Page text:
The head of Egypt’s Armed Forces issued on Monday a 48-hour ultimatum to all Egyptian political forces to reach a resolution or face a military “road map for the future” that “will not exclude anyone.”
General AbdelFattah al-Sissi called mass protests on Sunday, which called for Islamist President Mohamed Mursi to resign, an “unprecedented” expression of the popular will.
The statement came after mass nationwide protests demanding the ouster of Islamist President Mohammad Mursi.
Opposition leader Hamdeen Sabbahi had called on Sunday for military intervention if Mursi refused to step down.
“The armed forces must act, because they have always been on the side of the people who have expressed their will,” said Sabbahi, a candidate in the previous presidential elections.
The Opposition National Salvation Front (NSF) urged the military to declare President Mursi “illegitimate” and force him to step down “immediately.”
Gen. Sami Annan, meanwhile, resigned from the president’s advisory council, according to Egyptian media reports. Annan was the army chief of staff before he was removed from his post by President Mursi.
Gen. Sissi said the ultimatum was a “last chance” and described the mass protests on Sunday that brought out millions of Egyptians demanding Mursi’s ouster as “glorious.”
He added that protesters expressed their opinion “in a peaceful and civilized manner,” and that “it is necessary that the people get a reply… to their calls.”
The military underlined it will “not be a party in politics or rule.” But it said it has a responsibility to act because Egypt’s national security is facing a “grave danger,” according to the statement, read out on state television.
“The Armed Forces repeat its call for the people’s demands to be met and give everyone 48 hours as a last chance to shoulder the burden of a historic moment for a nation that will not forgive or tolerate any party that is lax in shouldering its responsibility,” it said.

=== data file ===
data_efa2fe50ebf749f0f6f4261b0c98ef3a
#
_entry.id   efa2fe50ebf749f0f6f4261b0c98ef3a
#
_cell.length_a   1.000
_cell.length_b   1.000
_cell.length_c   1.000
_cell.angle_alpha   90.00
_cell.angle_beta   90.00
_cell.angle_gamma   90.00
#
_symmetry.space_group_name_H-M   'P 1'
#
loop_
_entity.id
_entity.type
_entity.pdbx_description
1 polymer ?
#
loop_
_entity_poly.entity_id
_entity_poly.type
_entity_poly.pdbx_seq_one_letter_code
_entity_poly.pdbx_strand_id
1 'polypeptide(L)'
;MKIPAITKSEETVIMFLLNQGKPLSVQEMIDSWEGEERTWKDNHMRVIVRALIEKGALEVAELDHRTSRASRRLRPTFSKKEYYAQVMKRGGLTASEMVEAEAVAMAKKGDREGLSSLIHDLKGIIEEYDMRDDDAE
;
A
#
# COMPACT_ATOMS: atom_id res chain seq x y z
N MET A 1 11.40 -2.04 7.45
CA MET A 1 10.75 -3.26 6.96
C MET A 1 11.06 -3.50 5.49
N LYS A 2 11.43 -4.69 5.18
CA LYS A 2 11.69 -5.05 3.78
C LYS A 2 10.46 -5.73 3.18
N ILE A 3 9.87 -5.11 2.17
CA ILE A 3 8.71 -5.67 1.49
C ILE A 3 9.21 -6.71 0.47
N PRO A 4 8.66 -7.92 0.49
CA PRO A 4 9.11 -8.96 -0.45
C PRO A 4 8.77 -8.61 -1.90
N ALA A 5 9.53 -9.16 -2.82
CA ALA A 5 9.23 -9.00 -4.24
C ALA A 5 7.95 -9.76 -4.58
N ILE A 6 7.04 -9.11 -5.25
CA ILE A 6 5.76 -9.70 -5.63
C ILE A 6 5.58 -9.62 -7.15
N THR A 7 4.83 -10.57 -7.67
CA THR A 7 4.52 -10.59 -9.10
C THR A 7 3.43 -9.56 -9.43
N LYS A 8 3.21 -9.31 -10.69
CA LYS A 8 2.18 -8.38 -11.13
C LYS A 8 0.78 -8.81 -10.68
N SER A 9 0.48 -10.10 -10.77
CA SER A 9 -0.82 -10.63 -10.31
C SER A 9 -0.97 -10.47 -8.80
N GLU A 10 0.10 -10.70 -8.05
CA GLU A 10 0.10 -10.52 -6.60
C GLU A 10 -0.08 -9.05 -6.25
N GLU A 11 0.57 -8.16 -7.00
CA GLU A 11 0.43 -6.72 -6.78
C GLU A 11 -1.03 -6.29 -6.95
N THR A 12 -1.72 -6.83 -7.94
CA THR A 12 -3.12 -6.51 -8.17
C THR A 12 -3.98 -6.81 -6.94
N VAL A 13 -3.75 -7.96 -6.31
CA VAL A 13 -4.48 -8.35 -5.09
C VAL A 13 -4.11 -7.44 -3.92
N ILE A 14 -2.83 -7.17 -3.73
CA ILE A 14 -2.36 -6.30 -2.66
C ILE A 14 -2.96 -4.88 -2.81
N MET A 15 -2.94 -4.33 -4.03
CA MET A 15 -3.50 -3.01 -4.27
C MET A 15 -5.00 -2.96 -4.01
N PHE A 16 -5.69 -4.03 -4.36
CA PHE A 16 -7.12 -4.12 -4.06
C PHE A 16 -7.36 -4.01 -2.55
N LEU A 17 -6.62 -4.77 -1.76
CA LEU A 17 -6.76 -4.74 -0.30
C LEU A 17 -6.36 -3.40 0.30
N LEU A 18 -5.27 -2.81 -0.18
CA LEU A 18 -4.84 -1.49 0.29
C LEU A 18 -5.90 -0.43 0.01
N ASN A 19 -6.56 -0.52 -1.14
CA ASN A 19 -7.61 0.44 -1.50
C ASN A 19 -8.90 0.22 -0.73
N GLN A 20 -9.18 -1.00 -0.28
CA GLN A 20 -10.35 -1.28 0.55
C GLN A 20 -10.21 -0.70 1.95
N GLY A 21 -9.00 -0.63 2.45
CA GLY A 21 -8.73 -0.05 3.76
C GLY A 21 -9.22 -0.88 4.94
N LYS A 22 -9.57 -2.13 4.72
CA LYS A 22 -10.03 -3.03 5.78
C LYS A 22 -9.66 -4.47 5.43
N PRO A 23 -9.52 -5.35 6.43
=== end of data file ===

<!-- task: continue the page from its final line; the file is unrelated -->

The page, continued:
It did not directly define “the people’s demands,” but said if they are not realized, the military is obliged to “announce a road-map for the future and the steps for overseeing its implementation, with participation of all patriotic and sincere parties and movements.”
Five Egyptian military helicopters trailing national flags circled over Cairo afterwards.
Anti-Mursi protesters rallying in the central Tahrir Square, focus of the 2011 uprising that overthrew autocratic President Hosni Mubarak, cheered as the choppers flew overhead.
Silhouetted against a sweltering sunset, the helicopters symbolized the army’s determination to force feuding politicians to share power.
It was the second ultimatum to be given to Mursi and the opposition to reach an agreement.
A week before the June 30 rallies, Gen. Sissi made threats of intervention if there was bloodshed and said the powerful military will not allow “attack on the will of the people” and urged Egyptians to seek consensus.
“The armed forces have an obligation to intervene to stop Egypt from plunging into a dark tunnel of conflict and infighting,” the army chief warned on the eve of the first anniversary of President Mursi’s election as opposition leaders clamored for his resignation, AFP reported.